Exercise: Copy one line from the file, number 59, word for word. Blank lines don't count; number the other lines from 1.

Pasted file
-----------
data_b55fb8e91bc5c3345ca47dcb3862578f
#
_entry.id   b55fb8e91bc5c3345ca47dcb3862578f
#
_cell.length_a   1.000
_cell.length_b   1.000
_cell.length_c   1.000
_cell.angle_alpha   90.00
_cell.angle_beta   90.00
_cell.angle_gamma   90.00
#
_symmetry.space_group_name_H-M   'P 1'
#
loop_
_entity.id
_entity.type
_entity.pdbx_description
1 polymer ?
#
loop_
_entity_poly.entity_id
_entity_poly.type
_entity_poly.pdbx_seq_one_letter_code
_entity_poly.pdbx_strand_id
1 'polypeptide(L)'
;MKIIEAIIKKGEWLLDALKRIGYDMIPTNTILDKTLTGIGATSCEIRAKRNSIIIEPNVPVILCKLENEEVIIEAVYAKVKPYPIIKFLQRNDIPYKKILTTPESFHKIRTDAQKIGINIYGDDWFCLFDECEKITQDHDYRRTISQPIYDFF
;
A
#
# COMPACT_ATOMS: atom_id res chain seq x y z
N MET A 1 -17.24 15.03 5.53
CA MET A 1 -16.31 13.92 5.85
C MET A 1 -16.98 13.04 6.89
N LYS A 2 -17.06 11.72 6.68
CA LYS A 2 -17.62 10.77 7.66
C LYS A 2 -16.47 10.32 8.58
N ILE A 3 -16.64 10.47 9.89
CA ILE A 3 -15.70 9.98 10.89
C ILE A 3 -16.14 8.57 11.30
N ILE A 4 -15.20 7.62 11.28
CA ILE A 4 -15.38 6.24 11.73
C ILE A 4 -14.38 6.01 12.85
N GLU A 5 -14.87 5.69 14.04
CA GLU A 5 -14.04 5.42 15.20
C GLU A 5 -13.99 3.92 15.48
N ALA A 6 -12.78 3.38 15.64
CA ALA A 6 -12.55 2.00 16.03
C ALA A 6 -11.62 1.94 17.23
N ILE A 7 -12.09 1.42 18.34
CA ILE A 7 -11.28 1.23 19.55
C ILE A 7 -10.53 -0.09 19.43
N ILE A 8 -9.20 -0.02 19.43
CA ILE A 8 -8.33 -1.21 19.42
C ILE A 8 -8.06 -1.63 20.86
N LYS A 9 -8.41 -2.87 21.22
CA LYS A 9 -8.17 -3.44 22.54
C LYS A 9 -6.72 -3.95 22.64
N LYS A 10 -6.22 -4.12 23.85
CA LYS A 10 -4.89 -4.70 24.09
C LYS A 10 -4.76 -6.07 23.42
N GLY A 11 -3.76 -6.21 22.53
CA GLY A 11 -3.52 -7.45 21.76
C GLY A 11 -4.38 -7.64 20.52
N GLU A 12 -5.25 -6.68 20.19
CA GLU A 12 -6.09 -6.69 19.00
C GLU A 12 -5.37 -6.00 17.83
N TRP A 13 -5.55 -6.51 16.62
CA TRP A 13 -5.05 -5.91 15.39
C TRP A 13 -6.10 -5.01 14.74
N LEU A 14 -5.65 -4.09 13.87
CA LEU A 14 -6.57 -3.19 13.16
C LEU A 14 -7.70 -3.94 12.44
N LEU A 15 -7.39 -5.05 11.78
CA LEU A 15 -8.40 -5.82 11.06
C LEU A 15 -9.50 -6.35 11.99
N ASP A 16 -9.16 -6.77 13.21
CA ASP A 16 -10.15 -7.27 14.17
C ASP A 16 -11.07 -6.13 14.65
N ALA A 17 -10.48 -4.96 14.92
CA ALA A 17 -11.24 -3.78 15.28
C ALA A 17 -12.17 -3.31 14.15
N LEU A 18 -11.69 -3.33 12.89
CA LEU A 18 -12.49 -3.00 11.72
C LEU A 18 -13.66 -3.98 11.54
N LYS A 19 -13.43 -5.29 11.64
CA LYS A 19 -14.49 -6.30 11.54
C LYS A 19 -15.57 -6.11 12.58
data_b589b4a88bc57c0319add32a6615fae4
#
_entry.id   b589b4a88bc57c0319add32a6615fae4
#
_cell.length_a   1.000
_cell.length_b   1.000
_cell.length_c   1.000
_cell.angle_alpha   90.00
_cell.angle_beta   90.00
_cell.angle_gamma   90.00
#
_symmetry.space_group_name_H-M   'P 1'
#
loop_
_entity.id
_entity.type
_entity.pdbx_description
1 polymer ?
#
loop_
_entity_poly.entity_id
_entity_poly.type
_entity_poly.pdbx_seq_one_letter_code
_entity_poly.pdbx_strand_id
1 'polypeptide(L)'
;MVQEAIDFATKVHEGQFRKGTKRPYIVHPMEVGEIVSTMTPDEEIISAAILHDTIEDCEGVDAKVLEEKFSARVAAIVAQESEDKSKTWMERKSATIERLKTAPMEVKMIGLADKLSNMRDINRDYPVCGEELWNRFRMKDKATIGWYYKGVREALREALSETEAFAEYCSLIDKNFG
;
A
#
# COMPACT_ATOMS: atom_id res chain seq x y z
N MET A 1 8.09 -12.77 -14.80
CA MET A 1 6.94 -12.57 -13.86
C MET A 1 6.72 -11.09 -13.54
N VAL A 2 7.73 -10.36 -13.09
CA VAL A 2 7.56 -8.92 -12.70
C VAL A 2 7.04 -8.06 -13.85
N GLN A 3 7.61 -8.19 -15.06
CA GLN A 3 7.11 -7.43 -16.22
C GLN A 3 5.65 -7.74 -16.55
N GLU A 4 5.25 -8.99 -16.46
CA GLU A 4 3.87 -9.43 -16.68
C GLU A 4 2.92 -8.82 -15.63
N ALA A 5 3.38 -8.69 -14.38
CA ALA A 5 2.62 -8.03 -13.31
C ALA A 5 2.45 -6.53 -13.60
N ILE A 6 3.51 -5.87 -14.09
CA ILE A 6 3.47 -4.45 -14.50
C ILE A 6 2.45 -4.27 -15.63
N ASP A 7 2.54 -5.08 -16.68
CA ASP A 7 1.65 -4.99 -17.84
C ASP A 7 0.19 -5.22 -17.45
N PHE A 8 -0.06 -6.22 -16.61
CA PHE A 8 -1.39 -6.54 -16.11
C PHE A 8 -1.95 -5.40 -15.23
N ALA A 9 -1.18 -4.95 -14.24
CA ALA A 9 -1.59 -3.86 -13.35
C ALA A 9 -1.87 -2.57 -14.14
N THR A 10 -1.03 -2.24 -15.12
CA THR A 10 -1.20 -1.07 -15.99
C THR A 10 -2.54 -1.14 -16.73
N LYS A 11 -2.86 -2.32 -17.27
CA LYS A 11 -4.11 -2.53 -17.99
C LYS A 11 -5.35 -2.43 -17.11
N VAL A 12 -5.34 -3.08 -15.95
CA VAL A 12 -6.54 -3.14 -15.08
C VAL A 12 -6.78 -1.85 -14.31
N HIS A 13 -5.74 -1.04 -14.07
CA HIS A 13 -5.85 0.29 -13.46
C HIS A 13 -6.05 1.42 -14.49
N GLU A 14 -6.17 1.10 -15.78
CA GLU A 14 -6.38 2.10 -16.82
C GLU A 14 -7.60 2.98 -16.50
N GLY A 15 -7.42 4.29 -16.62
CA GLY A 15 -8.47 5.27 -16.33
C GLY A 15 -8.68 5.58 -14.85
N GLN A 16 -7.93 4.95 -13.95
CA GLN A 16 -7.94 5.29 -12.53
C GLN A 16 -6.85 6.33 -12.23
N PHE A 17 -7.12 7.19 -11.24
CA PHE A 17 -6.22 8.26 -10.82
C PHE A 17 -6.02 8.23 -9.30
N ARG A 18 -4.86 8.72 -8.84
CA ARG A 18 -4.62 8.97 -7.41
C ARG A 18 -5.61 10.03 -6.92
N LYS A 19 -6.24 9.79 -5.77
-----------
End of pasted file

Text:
CA LYS A 10 -4.89 -4.70 24.09